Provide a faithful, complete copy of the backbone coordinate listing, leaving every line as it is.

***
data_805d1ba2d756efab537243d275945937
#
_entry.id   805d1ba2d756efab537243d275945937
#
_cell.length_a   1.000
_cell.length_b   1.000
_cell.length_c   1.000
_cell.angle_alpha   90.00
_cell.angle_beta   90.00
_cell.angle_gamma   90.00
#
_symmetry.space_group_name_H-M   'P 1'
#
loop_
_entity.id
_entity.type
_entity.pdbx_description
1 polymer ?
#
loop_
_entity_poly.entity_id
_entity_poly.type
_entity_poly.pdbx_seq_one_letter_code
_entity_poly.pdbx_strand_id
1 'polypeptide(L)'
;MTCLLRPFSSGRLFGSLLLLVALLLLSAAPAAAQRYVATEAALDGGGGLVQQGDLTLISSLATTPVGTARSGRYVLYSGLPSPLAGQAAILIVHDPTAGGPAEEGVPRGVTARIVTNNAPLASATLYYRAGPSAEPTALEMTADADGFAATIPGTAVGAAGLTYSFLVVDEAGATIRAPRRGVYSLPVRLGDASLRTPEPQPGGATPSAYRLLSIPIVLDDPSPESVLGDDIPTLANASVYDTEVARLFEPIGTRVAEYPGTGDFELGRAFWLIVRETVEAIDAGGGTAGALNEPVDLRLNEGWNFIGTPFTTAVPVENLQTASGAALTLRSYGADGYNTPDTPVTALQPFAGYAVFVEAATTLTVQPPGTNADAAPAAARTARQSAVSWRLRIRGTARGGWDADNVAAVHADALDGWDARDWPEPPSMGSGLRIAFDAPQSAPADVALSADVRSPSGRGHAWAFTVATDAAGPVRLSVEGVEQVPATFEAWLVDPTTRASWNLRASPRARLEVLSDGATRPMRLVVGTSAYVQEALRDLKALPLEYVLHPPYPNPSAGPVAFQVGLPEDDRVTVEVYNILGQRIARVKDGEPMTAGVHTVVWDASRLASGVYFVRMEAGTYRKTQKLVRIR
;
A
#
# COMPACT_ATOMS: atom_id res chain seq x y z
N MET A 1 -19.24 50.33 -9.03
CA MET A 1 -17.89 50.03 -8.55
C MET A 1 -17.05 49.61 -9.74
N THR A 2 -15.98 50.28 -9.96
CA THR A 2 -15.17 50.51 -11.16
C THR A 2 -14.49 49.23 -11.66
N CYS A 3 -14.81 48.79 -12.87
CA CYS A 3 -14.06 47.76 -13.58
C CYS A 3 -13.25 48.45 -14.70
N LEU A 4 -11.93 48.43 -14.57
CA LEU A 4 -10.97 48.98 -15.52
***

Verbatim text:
data_805d1ba2d756efab537243d275945937
#
_entry.id   805d1ba2d756efab537243d275945937
#
_cell.length_a   1.000
_cell.length_b   1.000
_cell.length_c   1.000
_cell.angle_alpha   90.00
_cell.angle_beta   90.00
_cell.angle_gamma   90.00
#
_symmetry.space_group_name_H-M   'P 1'
#
loop_
_entity.id
_entity.type
_entity.pdbx_description
1 polymer ?
#
loop_
_entity_poly.entity_id
_entity_poly.type
_entity_poly.pdbx_seq_one_letter_code
_entity_poly.pdbx_strand_id
1 'polypeptide(L)'
;MTCLLRPFSSGRLFGSLLLLVALLLLSAAPAAAQRYVATEAALDGGGGLVQQGDLTLISSLATTPVGTARSGRYVLYSGLPSPLAGQAAILIVHDPTAGGPAEEGVPRGVTARIVTNNAPLASATLYYRAGPSAEPTALEMTADADGFAATIPGTAVGAAGLTYSFLVVDEAGATIRAPRRGVYSLPVRLGDASLRTPEPQPGGATPSAYRLLSIPIVLDDPSPESVLGDDIPTLANASVYDTEVARLFEPIGTRVAEYPGTGDFELGRAFWLIVRETVEAIDAGGGTAGALNEPVDLRLNEGWNFIGTPFTTAVPVENLQTASGAALTLRSYGADGYNTPDTPVTALQPFAGYAVFVEAATTLTVQPPGTNADAAPAAARTARQSAVSWRLRIRGTARGGWDADNVAAVHADALDGWDARDWPEPPSMGSGLRIAFDAPQSAPADVALSADVRSPSGRGHAWAFTVATDAAGPVRLSVEGVEQVPATFEAWLVDPTTRASWNLRASPRARLEVLSDGATRPMRLVVGTSAYVQEALRDLKALPLEYVLHPPYPNPSAGPVAFQVGLPEDDRVTVEVYNILGQRIARVKDGEPMTAGVHTVVWDASRLASGVYFVRMEAGTYRKTQKLVRIR
;
A
#
# COMPACT_ATOMS: atom_id res chain seq x y z
N MET A 1 -19.24 50.33 -9.03
CA MET A 1 -17.89 50.03 -8.55
C MET A 1 -17.05 49.61 -9.74
N THR A 2 -15.98 50.28 -9.96
CA THR A 2 -15.17 50.51 -11.16
C THR A 2 -14.49 49.23 -11.66
N CYS A 3 -14.81 48.79 -12.87
CA CYS A 3 -14.06 47.76 -13.58
C CYS A 3 -13.25 48.45 -14.70
N LEU A 4 -11.93 48.43 -14.57
CA LEU A 4 -10.97 48.98 -15.52